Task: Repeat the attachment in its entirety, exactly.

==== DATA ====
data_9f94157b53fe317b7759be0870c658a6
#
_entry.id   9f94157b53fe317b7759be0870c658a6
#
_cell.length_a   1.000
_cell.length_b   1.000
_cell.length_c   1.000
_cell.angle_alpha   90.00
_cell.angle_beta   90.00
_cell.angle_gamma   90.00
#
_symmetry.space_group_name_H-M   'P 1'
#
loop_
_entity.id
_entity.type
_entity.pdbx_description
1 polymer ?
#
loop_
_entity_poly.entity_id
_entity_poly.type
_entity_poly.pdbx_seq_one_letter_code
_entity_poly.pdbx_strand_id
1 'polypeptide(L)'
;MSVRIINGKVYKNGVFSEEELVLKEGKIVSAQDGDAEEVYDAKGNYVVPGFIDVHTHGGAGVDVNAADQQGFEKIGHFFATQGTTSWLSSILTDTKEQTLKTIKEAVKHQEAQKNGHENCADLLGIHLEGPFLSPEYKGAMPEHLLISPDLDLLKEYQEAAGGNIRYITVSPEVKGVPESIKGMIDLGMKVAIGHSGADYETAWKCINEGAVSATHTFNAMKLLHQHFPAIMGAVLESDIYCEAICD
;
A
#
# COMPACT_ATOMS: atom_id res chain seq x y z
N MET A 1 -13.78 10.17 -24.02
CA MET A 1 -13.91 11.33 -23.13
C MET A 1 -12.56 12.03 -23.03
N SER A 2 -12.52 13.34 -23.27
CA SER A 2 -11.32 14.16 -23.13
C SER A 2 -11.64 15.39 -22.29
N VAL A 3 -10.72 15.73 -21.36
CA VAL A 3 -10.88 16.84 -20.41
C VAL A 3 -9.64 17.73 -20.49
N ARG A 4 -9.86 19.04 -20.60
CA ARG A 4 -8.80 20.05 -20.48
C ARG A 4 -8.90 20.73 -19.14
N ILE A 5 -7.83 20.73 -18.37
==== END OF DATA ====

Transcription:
data_9f94157b53fe317b7759be0870c658a6
#
_entry.id   9f94157b53fe317b7759be0870c658a6
#
_cell.length_a   1.000
_cell.length_b   1.000
_cell.length_c   1.000
_cell.angle_alpha   90.00
_cell.angle_beta   90.00
_cell.angle_gamma   90.00
#
_symmetry.space_group_name_H-M   'P 1'
#
loop_
_entity.id
_entity.type
_entity.pdbx_description
1 polymer ?
#
loop_
_entity_poly.entity_id
_entity_poly.type
_entity_poly.pdbx_seq_one_letter_code
_entity_poly.pdbx_strand_id
1 'polypeptide(L)'
;MSVRIINGKVYKNGVFSEEELVLKEGKIVSAQDGDAEEVYDAKGNYVVPGFIDVHTHGGAGVDVNAADQQGFEKIGHFFATQGTTSWLSSILTDTKEQTLKTIKEAVKHQEAQKNGHENCADLLGIHLEGPFLSPEYKGAMPEHLLISPDLDLLKEYQEAAGGNIRYITVSPEVKGVPESIKGMIDLGMKVAIGHSGADYETAWKCINEGAVSATHTFNAMKLLHQHFPAIMGAVLESDIYCEAICD
;
A
#
# COMPACT_ATOMS: atom_id res chain seq x y z
N MET A 1 -13.78 10.17 -24.02
CA MET A 1 -13.91 11.33 -23.13
C MET A 1 -12.56 12.03 -23.03
N SER A 2 -12.52 13.34 -23.27
CA SER A 2 -11.32 14.16 -23.13
C SER A 2 -11.64 15.39 -22.29
N VAL A 3 -10.72 15.73 -21.36
CA VAL A 3 -10.88 16.84 -20.41
C VAL A 3 -9.64 17.73 -20.49
N ARG A 4 -9.86 19.04 -20.60
CA ARG A 4 -8.80 20.05 -20.48
C ARG A 4 -8.90 20.73 -19.14
N ILE A 5 -7.83 20.73 -18.37